The Wolf of Wall Street is another in a long line of American excess stories from director Martin Scorsese. Most of the time – Raging Bull, Goodfellas, even Casino – we feel something for at least a couple of the characters living in this parallel universe.
Not so here.
Corrupt penny stock brokers and the parasites who live off them don’t really garner a lot of sympathy. Instead, we’re just watching the mousetrap we know will snap down sooner or later.
Jordan Belfort (Leonardo DiCaprio) broke into the stock market in the mid-1980s. In 1987, Black Monday knocked him out of a job and forced him to look at a new way to make a living. He turned to penny stocks, which cost next to nothing but return at an extremely high percentage for brokers, and built his company into a billion-dollar titan in a matter of a couple of years.
He got into drugs – everything, apparently, but mostly blow and ludes – and got into hookers, too.
Obviously, it’s going to crash. That’s the legacy of the 1980s. But Belfort keep the feds at bay a lot longer than you might think, and somehow, his heart never exploded.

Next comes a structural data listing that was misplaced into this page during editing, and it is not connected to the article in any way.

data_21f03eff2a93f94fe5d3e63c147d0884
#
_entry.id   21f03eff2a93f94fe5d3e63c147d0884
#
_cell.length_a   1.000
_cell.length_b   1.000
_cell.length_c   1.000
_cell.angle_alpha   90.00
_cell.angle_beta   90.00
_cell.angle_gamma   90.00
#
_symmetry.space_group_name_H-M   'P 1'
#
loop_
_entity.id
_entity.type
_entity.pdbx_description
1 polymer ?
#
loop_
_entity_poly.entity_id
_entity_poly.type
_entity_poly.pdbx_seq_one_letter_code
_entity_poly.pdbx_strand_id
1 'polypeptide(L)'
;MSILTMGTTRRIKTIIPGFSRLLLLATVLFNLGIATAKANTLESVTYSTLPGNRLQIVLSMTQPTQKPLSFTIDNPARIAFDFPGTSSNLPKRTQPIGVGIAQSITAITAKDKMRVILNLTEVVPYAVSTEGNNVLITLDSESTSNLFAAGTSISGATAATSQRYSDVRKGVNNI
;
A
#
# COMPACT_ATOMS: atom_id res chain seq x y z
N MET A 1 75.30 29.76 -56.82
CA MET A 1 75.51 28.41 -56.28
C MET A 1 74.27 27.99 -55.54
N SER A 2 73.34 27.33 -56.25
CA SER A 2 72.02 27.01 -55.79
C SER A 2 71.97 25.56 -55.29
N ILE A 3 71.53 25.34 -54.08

Of all the Scorsese-DiCaprio movies (The Wolf of Wall Street marks their fifth collaboration in 11 years), this one features Leo’s most intense performance. It’s a three-hour high-wire act and he doesn’t disappoint. It’s also really funny, thanks principally to Jonah Hill and a sharp supporting ensemble that also includes Rob Reiner.
There are more three-hour movies these days than there should be, and Scorsese could have lopped 20 minutes out of this one without many complaints, but to sustain this kind of pace and energy for 180 minutes takes a master craftsman willing to show all the angles and explore the most uncomfortable ones.
So in that sense, this is classic Scorsese.
THE WOLF OF WALL STREET, Leonardo DiCaprio, Jonah Hill, and Margot Robbie. Directed by Martin Scorsese. Rated R, 180 mins.